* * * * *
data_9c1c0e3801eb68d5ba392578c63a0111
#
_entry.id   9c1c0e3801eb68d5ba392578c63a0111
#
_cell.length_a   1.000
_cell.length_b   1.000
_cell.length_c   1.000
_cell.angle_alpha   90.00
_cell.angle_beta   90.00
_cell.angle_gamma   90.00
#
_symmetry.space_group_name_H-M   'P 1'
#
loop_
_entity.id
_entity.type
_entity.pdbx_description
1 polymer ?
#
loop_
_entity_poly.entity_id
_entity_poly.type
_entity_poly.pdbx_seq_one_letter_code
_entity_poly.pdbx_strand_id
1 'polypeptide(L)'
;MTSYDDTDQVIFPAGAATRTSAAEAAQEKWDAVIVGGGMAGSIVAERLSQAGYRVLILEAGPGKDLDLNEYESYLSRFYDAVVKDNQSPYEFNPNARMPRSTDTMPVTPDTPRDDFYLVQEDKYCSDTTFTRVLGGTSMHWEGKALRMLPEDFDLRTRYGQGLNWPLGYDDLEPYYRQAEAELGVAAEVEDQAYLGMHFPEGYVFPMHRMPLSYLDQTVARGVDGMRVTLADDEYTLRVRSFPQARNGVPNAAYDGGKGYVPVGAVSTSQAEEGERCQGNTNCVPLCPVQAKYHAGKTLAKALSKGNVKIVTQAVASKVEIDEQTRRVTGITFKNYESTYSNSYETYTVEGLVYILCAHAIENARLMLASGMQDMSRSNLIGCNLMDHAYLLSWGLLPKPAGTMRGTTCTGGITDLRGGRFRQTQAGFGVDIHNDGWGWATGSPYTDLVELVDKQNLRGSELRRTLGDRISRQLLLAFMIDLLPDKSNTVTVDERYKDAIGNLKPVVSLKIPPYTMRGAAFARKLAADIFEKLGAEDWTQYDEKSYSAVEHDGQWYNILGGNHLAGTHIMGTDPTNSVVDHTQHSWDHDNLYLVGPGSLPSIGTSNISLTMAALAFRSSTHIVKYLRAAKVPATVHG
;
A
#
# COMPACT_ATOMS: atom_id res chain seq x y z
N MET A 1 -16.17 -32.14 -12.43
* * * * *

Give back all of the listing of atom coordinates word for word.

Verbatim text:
data_9c1c0e3801eb68d5ba392578c63a0111
#
_entry.id   9c1c0e3801eb68d5ba392578c63a0111
#
_cell.length_a   1.000
_cell.length_b   1.000
_cell.length_c   1.000
_cell.angle_alpha   90.00
_cell.angle_beta   90.00
_cell.angle_gamma   90.00
#
_symmetry.space_group_name_H-M   'P 1'
#
loop_
_entity.id
_entity.type
_entity.pdbx_description
1 polymer ?
#
loop_
_entity_poly.entity_id
_entity_poly.type
_entity_poly.pdbx_seq_one_letter_code
_entity_poly.pdbx_strand_id
1 'polypeptide(L)'
;MTSYDDTDQVIFPAGAATRTSAAEAAQEKWDAVIVGGGMAGSIVAERLSQAGYRVLILEAGPGKDLDLNEYESYLSRFYDAVVKDNQSPYEFNPNARMPRSTDTMPVTPDTPRDDFYLVQEDKYCSDTTFTRVLGGTSMHWEGKALRMLPEDFDLRTRYGQGLNWPLGYDDLEPYYRQAEAELGVAAEVEDQAYLGMHFPEGYVFPMHRMPLSYLDQTVARGVDGMRVTLADDEYTLRVRSFPQARNGVPNAAYDGGKGYVPVGAVSTSQAEEGERCQGNTNCVPLCPVQAKYHAGKTLAKALSKGNVKIVTQAVASKVEIDEQTRRVTGITFKNYESTYSNSYETYTVEGLVYILCAHAIENARLMLASGMQDMSRSNLIGCNLMDHAYLLSWGLLPKPAGTMRGTTCTGGITDLRGGRFRQTQAGFGVDIHNDGWGWATGSPYTDLVELVDKQNLRGSELRRTLGDRISRQLLLAFMIDLLPDKSNTVTVDERYKDAIGNLKPVVSLKIPPYTMRGAAFARKLAADIFEKLGAEDWTQYDEKSYSAVEHDGQWYNILGGNHLAGTHIMGTDPTNSVVDHTQHSWDHDNLYLVGPGSLPSIGTSNISLTMAALAFRSSTHIVKYLRAAKVPATVHG
;
A
#
# COMPACT_ATOMS: atom_id res chain seq x y z
N MET A 1 -16.17 -32.14 -12.43